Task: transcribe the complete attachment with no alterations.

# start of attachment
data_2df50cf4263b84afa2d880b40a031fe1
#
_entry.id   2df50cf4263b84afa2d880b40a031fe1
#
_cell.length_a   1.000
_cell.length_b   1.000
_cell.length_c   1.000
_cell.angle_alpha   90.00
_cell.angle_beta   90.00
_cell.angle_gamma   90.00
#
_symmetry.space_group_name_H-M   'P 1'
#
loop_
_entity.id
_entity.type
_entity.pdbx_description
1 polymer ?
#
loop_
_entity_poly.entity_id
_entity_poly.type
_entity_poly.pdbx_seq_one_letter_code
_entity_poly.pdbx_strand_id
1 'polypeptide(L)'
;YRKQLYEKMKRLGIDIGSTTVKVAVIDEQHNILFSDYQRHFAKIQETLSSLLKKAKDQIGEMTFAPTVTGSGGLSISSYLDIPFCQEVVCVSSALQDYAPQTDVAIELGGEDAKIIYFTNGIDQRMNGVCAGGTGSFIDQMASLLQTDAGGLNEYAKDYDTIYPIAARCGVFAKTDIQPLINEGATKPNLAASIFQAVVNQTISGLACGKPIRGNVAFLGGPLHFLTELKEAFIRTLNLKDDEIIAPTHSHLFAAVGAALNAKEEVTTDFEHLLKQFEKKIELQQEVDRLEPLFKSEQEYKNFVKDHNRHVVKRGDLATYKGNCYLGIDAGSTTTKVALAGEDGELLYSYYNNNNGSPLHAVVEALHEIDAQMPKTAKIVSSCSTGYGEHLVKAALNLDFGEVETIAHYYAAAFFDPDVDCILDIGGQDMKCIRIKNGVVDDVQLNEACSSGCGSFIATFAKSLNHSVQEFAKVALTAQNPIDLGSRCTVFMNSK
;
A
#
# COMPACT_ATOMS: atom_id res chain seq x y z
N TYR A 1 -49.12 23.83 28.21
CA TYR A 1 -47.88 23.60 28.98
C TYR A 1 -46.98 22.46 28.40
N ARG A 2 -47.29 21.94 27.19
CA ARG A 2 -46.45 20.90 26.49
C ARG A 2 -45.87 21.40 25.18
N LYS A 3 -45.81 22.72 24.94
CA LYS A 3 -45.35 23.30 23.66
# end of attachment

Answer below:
data_2df50cf4263b84afa2d880b40a031fe1
#
_entry.id   2df50cf4263b84afa2d880b40a031fe1
#
_cell.length_a   1.000
_cell.length_b   1.000
_cell.length_c   1.000
_cell.angle_alpha   90.00
_cell.angle_beta   90.00
_cell.angle_gamma   90.00
#
_symmetry.space_group_name_H-M   'P 1'
#
loop_
_entity.id
_entity.type
_entity.pdbx_description
1 polymer ?
#
loop_
_entity_poly.entity_id
_entity_poly.type
_entity_poly.pdbx_seq_one_letter_code
_entity_poly.pdbx_strand_id
1 'polypeptide(L)'
;YRKQLYEKMKRLGIDIGSTTVKVAVIDEQHNILFSDYQRHFAKIQETLSSLLKKAKDQIGEMTFAPTVTGSGGLSISSYLDIPFCQEVVCVSSALQDYAPQTDVAIELGGEDAKIIYFTNGIDQRMNGVCAGGTGSFIDQMASLLQTDAGGLNEYAKDYDTIYPIAARCGVFAKTDIQPLINEGATKPNLAASIFQAVVNQTISGLACGKPIRGNVAFLGGPLHFLTELKEAFIRTLNLKDDEIIAPTHSHLFAAVGAALNAKEEVTTDFEHLLKQFEKKIELQQEVDRLEPLFKSEQEYKNFVKDHNRHVVKRGDLATYKGNCYLGIDAGSTTTKVALAGEDGELLYSYYNNNNGSPLHAVVEALHEIDAQMPKTAKIVSSCSTGYGEHLVKAALNLDFGEVETIAHYYAAAFFDPDVDCILDIGGQDMKCIRIKNGVVDDVQLNEACSSGCGSFIATFAKSLNHSVQEFAKVALTAQNPIDLGSRCTVFMNSK
;
A
#
# COMPACT_ATOMS: atom_id res chain seq x y z
N TYR A 1 -49.12 23.83 28.21
CA TYR A 1 -47.88 23.60 28.98
C TYR A 1 -46.98 22.46 28.40
N ARG A 2 -47.29 21.94 27.19
CA ARG A 2 -46.45 20.90 26.49
C ARG A 2 -45.87 21.40 25.18
N LYS A 3 -45.81 22.72 24.94
CA LYS A 3 -45.35 23.30 23.66